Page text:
A first-generation farmer from Tasmania, who got a foothold in horticulture through the generosity of a neighbour, has claimed the 2023 Corteva Agriscience young grower of the year at the horticulture awards for excellence.
Robert Arvier is managing director of West Pine Ag, which produces high-value irrigated vegetables outside Penguin on the state's north coast.
The 35-year-old did not originally come from a family background in the industry, but always wanted to run his own farm. After leaving school, he graduated as an agronomist before working in business management and, by chance, eventually finding a unique pathway to reaching this ambition.
"About seven years ago I was working full time in Victoria and had a lifestyle property in Penguin when my neighbour, who knew I was really keen to have some ground - her husband passed away unexpectedly," Mr Arvier said.
"She gave me the opportunity to take on management of their hundred acres and that kickstarted everything. She gave me a lease that I paid in arrears instead of in advance and that's what got everything going."
Since then, diversification and collaboration have driven the growth and success of West Pine Ag.
"I don't think I can point to anyone in our industry that hasn't built a business without collaboration with other businesses or intergenerational wealth," Mr Arvier said.
"You have to develop a diverse skill set and operation to succeed unless you've inherited a sizeable portion of land and water to attract lenders.
"There's amazing young people all over the country that I think would make a huge impact but can't enter primary production - and it's something that needs to be addressed."
In addition to producing vegetables, West Pine Ag operates a retail store in Penguin and has led a project to build a large plant in Victoria which repurposes a by-product from a baking yeast facility to create fertiliser and stock feed.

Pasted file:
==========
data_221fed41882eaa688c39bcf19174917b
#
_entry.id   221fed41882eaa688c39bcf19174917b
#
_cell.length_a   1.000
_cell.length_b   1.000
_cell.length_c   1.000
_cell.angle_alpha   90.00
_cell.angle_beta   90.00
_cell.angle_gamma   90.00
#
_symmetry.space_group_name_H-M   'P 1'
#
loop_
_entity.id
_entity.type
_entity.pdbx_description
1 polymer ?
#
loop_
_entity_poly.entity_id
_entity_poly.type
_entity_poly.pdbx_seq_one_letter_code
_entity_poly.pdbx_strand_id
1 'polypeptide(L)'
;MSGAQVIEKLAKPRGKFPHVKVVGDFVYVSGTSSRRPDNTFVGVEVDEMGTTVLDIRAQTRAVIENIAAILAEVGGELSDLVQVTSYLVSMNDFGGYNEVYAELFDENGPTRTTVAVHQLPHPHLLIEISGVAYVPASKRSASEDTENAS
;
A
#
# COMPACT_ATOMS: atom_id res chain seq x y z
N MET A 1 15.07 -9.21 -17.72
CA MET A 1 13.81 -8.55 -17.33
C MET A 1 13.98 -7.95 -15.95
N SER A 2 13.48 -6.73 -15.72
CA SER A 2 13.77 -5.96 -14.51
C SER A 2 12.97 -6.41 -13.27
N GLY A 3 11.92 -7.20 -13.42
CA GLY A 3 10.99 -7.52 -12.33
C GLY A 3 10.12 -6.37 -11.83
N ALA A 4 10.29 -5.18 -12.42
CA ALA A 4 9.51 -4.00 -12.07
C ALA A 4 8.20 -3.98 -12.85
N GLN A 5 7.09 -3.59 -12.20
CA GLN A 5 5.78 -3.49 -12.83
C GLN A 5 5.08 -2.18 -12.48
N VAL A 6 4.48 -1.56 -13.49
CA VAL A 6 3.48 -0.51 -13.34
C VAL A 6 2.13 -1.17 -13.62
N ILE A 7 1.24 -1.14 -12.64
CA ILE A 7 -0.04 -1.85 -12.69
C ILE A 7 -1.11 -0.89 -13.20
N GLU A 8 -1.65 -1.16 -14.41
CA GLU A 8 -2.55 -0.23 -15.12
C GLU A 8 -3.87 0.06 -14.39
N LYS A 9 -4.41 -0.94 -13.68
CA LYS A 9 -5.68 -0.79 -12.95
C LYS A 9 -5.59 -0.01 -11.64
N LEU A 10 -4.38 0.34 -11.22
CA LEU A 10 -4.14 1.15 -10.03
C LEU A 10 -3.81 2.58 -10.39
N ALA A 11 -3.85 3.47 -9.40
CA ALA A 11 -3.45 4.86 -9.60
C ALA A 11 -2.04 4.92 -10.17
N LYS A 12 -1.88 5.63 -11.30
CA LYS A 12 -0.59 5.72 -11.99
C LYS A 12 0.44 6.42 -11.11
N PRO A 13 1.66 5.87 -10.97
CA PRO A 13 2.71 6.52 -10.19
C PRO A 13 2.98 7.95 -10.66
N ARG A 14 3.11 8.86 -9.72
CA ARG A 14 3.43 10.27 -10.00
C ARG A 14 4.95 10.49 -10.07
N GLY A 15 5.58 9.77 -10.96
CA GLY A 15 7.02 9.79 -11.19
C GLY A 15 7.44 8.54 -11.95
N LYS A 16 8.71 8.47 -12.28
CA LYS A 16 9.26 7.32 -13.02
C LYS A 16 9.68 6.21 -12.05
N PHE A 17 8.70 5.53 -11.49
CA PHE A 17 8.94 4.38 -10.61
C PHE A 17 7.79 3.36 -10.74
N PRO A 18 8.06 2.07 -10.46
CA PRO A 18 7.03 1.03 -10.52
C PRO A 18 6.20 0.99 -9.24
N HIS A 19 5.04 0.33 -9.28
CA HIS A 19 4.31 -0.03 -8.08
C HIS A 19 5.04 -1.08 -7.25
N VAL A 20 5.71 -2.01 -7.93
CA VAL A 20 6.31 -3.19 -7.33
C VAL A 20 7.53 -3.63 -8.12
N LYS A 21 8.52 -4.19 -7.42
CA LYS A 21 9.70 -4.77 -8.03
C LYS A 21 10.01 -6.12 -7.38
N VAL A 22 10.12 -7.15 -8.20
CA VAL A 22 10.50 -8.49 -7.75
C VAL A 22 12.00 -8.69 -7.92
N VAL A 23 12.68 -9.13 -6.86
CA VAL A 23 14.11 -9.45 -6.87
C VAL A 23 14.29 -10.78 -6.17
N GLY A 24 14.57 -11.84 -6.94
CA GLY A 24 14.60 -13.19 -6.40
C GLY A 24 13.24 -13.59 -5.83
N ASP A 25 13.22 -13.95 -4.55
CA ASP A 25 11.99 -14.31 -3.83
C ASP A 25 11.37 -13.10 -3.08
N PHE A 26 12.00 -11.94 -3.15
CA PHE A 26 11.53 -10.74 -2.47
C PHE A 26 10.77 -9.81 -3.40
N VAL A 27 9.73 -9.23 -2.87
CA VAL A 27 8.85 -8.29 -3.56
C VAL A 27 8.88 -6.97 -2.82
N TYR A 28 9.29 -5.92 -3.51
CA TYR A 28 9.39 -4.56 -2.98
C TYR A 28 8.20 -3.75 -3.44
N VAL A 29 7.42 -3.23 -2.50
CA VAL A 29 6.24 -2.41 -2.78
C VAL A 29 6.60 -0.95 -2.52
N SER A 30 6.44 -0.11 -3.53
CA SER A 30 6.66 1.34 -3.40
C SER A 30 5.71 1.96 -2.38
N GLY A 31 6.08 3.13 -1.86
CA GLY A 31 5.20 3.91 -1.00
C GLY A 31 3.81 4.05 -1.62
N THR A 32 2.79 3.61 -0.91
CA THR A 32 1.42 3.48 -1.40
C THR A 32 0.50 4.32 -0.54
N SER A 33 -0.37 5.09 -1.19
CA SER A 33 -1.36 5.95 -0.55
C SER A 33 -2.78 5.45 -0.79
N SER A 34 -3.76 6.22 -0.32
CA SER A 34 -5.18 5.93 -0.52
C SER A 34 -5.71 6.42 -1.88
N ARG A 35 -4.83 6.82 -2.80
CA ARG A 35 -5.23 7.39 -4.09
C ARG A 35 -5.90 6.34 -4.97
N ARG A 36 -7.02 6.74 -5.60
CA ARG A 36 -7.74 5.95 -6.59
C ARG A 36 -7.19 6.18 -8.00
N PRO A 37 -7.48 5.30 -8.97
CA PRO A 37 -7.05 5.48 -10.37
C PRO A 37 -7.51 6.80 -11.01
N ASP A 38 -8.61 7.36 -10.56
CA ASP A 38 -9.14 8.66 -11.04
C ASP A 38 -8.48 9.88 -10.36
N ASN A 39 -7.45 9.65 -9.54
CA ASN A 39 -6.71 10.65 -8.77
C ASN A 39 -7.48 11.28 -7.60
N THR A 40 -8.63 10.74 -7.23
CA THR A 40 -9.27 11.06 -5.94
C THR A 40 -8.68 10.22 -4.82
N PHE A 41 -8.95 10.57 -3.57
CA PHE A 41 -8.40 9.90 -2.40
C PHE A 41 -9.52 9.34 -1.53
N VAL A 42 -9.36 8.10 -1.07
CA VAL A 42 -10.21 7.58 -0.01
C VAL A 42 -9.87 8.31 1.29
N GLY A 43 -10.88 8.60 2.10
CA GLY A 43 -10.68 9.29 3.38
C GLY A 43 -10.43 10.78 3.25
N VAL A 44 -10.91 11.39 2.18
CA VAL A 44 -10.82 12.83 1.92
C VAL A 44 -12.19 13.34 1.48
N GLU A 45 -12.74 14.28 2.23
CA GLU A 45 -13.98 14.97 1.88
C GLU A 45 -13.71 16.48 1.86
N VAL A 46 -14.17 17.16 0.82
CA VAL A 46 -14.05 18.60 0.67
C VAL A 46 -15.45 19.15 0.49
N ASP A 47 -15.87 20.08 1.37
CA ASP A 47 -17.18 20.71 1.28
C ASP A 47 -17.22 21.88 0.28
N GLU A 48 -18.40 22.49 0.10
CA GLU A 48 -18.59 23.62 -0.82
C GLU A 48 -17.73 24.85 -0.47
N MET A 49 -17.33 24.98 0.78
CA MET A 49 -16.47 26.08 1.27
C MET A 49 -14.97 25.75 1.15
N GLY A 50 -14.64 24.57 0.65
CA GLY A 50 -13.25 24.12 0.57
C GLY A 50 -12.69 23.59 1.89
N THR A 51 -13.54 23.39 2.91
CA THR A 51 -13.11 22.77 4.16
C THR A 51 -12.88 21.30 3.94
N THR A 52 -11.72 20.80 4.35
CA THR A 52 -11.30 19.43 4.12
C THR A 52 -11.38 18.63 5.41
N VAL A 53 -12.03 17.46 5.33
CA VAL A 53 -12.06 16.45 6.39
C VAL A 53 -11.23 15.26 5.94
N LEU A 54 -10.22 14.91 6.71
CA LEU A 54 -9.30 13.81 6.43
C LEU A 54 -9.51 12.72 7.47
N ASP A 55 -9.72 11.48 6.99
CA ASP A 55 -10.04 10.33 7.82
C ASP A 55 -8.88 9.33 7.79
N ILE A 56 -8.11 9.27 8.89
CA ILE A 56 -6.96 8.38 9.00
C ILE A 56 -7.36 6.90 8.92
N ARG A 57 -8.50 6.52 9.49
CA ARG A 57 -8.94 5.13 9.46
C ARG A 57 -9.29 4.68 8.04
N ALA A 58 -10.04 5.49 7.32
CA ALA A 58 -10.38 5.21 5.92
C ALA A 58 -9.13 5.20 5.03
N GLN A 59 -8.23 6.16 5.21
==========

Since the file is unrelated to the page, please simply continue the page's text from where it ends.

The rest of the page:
Mr Arvier said West Pine Ag has been built with the United Nations' Sustainable Development Goals in mind and the concept of the "triple bottom line": profit; people; and planet.
"At the moment we are going through the baselining process to understand our own carbon impact," Mr Arvier said.
The company is also focussing on reducing waste, a project using crop residues for bioenergy, improving energy efficiency by installing automated irrigation systems, and baselining electricity and diesel consumption.
Mr Arvier claims the ultimate goal was to become carbon neutral but also to provide a heightened level of transparency to consumers.
"We'd like a mechanism in place that enables full visibility of the impact of our supply chain. So, when you purchase something that's grown by our farm, or by our industry, you can make a really informed decision over the value of locally grown Australian produce, down to the quality of the water, or how we pay our people fairly, things like that," Mr Arvier said.
Corteva Agriscience Horticulture's Nick Koch congratulated Mr Arvier on the award and said he was an inspiring young leader for the industry.
"His journey has been so inspiring because it shows not just a determination to succeed but a commitment to do it in a way that embodies the best ideals of our industry - innovation, excellence and sustainability," Mr Koch said.
"We are proud to support young growers like Robert and celebrate all the nominees for the young grower of the year."
Sign up for our newsletter to stay up to date.